The Celebrating Commons Scholarship Conference at Georgetown Law, which was co-hosted by Sheila Foster (Professor, Georgetown Law and Public Policy), Brigham Daniels (Professor, BYU Law), and the International Association for the Study of the Commons, with the support of doctoral fellow Chrystie Flournoy Swiney (JD/ PhD (ABD)), from October 5-6, 2018 was a great success! This two-day event brought together scholars and practitioners from around the globe to discuss the nuances, applications, and critiques of Commons Scholarship, which can be traced back to Garrett Hardin’s famous 1968 Science article on ‘The Tragedy of the Commons’. This article spawned a body of eclectic scholarship challenging, and in some cases refuting, Hardin’s conclusion that shared resources must be privatized or governmentalized in order to prevent their depletion. Commons Scholarship focuses on alternative ways that collectivities of individuals and communities can and have come together to mutually enjoy and cooperatively utilize shared resources without falling prey to the “tragedy of the commons.”
Photo and story by Chrystie Flournoy Swiney under Creative Commons license CC BY-NC-SA
This vibrant, well-attended, and extraordinarily multicultural conference included nearly fifty authors from over twenty different nations presenting over forty papers on a wide variety of interdisciplinary, and trans-disciplinary, topics. Case studies were presented from Barbados, Brazil, Indonesia, Sub-Saharan Africa, Italy, Poland, Israel, Hawaii, and beyond, and topics ranged from “Indigenous Perspectives in the Commons,” to “Reconceiving the Commons,” to “The New Commons: Outer Space, Cyberspace, and Beyond.” Various other panelists applied the Commons Framework to water, cities, the environment, technology, biodiversity, and the media. The opening plenary featured three leading commons scholars: Professors Foster, Daniels, and Shi-Ling Hsu (Florida State University College of Law), who discussed the most recent innovations in commons theory.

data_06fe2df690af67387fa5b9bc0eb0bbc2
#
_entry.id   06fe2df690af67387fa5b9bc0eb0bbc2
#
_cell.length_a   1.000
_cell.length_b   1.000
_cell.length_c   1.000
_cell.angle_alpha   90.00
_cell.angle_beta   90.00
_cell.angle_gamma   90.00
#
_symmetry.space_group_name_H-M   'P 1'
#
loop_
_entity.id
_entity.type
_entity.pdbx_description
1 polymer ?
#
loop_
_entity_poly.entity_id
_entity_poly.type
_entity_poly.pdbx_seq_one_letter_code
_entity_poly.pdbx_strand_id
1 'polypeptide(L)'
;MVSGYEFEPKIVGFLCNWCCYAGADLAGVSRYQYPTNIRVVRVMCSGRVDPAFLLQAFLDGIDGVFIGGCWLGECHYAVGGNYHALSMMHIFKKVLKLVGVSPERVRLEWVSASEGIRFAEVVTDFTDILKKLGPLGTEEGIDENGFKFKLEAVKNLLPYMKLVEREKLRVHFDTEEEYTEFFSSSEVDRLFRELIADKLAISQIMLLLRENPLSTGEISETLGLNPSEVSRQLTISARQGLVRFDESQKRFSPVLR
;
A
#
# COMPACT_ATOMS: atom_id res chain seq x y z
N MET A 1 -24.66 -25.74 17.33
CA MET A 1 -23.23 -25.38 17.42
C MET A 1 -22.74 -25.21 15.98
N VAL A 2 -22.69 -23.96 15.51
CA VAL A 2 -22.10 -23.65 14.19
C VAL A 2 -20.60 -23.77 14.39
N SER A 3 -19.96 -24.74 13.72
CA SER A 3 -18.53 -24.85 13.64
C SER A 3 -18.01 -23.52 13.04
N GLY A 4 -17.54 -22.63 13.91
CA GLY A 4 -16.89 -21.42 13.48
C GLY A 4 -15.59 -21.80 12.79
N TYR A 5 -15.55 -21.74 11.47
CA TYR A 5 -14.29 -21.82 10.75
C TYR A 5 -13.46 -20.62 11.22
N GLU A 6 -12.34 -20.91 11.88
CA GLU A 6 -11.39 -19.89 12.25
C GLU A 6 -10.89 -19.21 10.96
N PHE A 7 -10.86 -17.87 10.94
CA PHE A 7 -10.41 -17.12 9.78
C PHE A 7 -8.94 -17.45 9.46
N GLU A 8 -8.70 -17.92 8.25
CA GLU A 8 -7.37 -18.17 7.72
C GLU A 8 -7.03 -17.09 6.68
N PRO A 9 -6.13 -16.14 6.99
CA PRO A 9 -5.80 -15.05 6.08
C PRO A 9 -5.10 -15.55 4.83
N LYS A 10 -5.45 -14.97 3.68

Adding to the richness and diversity of this conference was a “Practitioner’s Workshop” offered on the second day, led by Amanda Huron, a professor at The University of the District of Columbia and author of Carving out the Commons: Tenant Organizing and Housing Cooperatives in Washington, D.C., and Paula Segal, a Senior Staff Attorney at the Community Development Project. This workshop specifically focused on Community Land Trusts (CLTs), a legal tool increasingly used as a way to solve the affordable housing crisis in cities throughout the globe. Following three presentations by practitioners working on CLTs in New York City, Baltimore, and Rio de Janeiro, an interactive, hands-on CLT governance exercise was conducted, whereby participants were involved in creating and debating the various ways in which CLTs can be governed and structured.
The Celebrating Commons Scholarship Conference at Georgetown Law was, by all accounts, a great success. Participants expressed an eagerness to plan a follow-up conference and to create a joint publication based on the papers presented. The organizers plan to pursue both in order to maintain the momentum and energy created by this exciting conference.